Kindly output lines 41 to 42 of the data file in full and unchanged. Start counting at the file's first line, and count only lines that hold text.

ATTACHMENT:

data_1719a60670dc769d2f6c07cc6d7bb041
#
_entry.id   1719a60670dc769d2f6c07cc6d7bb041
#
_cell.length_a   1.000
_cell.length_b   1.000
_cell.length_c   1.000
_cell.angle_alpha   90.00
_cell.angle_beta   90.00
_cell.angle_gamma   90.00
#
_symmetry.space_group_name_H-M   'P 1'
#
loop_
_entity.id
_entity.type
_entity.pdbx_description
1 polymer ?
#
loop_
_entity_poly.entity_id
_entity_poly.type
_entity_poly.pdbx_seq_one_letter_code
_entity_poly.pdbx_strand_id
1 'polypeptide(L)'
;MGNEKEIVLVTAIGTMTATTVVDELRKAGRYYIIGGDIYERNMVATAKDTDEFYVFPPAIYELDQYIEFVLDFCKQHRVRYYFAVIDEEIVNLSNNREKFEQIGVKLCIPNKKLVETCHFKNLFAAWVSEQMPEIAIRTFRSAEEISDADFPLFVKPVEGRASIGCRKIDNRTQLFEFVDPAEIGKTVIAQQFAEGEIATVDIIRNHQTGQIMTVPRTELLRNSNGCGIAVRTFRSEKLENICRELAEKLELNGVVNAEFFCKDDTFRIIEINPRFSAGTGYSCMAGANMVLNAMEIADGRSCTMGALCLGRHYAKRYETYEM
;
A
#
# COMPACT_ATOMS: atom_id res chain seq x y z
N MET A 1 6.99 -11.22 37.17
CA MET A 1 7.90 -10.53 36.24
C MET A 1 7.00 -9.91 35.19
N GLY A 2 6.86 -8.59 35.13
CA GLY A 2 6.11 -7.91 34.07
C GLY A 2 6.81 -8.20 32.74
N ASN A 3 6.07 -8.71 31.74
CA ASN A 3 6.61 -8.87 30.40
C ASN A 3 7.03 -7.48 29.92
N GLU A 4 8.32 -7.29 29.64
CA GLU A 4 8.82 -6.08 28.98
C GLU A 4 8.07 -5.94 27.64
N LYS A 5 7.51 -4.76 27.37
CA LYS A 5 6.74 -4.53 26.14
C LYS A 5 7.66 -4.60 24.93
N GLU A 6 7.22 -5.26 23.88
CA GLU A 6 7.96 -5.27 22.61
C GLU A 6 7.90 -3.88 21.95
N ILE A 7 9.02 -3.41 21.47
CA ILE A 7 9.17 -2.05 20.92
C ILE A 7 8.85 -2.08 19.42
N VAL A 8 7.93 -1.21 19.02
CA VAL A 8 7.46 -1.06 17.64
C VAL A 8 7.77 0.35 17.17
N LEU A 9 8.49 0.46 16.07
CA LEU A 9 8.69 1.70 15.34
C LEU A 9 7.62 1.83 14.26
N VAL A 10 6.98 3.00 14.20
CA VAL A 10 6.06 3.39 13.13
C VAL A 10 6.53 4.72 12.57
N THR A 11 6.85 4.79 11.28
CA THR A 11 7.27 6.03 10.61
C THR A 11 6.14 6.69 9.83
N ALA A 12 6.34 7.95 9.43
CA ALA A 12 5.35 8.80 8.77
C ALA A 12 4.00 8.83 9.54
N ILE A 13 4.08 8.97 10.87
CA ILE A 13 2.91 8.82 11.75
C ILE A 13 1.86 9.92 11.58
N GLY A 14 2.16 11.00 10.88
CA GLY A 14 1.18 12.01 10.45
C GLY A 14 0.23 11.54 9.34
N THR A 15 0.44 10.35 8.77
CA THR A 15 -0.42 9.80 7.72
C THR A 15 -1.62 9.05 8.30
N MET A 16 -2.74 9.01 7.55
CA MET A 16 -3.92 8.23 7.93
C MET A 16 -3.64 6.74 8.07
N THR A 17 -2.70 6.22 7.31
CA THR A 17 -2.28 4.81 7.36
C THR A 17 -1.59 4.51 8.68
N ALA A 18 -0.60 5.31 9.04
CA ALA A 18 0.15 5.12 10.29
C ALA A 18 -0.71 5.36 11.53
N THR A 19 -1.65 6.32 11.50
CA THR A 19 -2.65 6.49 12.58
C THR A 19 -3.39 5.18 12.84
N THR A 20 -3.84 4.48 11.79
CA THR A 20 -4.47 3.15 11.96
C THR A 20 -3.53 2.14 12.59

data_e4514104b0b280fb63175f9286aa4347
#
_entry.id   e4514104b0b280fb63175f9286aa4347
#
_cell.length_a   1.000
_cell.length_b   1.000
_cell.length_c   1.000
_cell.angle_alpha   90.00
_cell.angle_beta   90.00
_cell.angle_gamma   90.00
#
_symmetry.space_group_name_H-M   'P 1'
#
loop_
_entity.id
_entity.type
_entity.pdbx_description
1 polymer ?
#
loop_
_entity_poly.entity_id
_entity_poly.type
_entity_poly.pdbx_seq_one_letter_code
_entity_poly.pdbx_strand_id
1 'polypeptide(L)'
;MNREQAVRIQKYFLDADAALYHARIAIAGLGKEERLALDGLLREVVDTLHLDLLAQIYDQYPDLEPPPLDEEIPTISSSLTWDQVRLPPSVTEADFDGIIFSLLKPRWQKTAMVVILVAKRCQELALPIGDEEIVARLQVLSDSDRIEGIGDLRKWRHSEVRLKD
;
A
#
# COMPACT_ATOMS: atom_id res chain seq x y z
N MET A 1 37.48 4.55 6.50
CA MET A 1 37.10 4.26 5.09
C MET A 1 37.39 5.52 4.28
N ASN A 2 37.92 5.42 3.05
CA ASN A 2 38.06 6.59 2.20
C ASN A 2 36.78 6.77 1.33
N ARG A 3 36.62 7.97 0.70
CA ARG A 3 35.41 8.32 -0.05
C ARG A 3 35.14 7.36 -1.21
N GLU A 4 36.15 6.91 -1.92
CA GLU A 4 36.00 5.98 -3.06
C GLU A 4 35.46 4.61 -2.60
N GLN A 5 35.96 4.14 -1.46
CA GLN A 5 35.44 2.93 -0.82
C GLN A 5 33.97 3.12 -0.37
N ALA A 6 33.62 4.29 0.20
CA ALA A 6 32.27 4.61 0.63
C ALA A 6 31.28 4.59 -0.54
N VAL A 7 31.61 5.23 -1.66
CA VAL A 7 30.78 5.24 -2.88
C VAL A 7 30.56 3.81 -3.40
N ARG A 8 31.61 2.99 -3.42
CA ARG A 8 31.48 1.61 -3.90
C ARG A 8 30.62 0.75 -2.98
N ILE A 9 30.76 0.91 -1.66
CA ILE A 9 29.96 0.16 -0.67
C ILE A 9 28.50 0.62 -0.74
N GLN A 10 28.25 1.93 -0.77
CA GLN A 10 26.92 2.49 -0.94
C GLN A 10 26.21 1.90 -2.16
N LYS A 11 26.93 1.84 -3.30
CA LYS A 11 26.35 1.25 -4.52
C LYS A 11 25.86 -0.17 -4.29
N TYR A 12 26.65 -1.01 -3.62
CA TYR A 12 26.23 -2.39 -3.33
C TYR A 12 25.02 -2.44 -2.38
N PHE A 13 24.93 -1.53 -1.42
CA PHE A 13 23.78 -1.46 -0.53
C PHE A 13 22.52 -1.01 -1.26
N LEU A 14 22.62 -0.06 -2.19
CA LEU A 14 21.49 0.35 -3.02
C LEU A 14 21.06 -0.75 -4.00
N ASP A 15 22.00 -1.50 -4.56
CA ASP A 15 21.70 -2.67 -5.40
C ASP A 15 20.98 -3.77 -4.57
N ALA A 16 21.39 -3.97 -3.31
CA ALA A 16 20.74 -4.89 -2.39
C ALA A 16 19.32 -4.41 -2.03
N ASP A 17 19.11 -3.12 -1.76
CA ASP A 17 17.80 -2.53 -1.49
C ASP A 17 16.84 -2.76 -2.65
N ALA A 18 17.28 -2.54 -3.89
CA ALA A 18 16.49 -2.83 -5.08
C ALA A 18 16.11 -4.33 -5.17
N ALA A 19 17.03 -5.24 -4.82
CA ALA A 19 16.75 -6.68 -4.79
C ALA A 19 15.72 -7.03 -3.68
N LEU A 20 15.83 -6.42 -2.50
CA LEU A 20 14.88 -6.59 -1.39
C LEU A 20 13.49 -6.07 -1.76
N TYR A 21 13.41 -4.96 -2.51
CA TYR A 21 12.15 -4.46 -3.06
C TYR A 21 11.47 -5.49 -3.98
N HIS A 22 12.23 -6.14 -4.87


CA GLU A 4 8.82 -6.08 28.98
C GLU A 4 8.07 -5.94 27.64